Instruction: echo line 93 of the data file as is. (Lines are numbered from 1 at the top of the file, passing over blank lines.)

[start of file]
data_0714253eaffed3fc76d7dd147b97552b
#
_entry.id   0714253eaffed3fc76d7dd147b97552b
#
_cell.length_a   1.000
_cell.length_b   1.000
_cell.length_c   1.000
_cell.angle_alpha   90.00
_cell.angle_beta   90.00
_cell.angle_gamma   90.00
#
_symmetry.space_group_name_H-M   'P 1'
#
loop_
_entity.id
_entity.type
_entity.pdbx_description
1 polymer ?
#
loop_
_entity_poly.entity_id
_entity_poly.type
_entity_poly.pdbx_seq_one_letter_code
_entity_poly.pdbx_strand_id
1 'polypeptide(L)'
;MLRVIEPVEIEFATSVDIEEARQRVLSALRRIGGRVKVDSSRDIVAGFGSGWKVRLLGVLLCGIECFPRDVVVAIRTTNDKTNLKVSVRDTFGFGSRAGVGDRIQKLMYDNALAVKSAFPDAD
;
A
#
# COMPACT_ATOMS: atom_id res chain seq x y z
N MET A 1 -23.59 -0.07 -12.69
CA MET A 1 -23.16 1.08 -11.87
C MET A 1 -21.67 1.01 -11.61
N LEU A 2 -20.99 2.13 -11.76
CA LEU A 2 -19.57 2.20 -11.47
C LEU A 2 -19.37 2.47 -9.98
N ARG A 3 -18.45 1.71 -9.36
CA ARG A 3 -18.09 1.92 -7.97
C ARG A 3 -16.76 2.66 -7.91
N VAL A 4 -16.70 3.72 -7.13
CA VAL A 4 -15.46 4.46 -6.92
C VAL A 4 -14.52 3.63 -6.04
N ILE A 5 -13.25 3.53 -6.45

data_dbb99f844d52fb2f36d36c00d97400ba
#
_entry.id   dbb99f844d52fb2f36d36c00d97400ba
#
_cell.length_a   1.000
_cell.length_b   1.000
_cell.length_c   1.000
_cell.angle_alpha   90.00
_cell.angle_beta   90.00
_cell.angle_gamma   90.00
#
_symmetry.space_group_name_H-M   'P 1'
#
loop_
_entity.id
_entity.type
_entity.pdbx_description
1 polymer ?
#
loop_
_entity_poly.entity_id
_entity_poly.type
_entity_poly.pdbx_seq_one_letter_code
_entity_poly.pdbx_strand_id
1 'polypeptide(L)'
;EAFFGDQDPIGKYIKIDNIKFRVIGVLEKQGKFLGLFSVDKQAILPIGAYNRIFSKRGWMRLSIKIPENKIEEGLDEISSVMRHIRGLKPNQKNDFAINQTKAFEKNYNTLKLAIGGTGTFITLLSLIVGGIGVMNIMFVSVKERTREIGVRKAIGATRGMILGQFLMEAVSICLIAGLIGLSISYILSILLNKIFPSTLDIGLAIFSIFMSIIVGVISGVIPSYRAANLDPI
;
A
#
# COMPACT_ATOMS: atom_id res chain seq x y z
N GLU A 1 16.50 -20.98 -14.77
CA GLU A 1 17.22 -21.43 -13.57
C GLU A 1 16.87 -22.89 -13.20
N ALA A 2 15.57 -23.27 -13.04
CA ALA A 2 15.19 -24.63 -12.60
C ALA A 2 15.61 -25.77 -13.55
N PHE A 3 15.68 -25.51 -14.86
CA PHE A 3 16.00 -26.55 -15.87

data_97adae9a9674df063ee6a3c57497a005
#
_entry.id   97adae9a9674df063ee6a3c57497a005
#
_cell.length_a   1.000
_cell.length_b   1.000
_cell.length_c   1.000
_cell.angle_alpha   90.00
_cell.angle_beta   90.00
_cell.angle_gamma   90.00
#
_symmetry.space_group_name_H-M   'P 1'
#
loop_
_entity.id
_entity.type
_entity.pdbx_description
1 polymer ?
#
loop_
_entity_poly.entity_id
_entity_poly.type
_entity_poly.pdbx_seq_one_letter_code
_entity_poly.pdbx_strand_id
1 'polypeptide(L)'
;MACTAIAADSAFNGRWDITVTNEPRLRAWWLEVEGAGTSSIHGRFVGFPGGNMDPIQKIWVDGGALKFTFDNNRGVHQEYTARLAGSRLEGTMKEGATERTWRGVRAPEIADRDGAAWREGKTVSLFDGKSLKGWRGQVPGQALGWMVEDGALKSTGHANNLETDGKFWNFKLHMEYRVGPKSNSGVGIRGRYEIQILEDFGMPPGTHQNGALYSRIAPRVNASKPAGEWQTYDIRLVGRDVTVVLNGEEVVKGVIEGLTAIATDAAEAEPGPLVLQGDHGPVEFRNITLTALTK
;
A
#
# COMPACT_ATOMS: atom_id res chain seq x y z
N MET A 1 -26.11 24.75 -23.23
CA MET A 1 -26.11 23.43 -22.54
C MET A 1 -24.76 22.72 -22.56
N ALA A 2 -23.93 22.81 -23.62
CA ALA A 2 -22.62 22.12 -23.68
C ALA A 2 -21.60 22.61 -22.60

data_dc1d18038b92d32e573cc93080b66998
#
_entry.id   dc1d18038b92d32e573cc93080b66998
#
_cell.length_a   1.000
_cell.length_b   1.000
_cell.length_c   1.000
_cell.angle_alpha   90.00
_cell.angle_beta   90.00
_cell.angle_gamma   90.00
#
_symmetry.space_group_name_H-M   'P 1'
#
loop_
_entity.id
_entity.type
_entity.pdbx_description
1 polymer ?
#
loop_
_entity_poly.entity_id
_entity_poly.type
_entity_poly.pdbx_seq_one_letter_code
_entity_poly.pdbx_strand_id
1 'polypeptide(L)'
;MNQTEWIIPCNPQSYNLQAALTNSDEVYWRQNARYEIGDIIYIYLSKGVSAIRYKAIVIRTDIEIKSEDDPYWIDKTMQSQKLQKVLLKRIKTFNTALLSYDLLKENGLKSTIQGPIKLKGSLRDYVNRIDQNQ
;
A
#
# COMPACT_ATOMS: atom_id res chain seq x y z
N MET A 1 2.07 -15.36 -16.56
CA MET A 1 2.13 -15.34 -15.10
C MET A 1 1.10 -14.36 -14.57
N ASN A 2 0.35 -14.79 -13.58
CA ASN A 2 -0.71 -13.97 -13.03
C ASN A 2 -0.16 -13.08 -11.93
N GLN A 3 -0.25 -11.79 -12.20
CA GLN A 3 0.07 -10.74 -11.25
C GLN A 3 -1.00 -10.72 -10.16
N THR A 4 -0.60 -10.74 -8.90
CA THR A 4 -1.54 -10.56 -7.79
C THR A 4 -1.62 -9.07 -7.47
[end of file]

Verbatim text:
_symmetry.space_group_name_H-M   'P 1'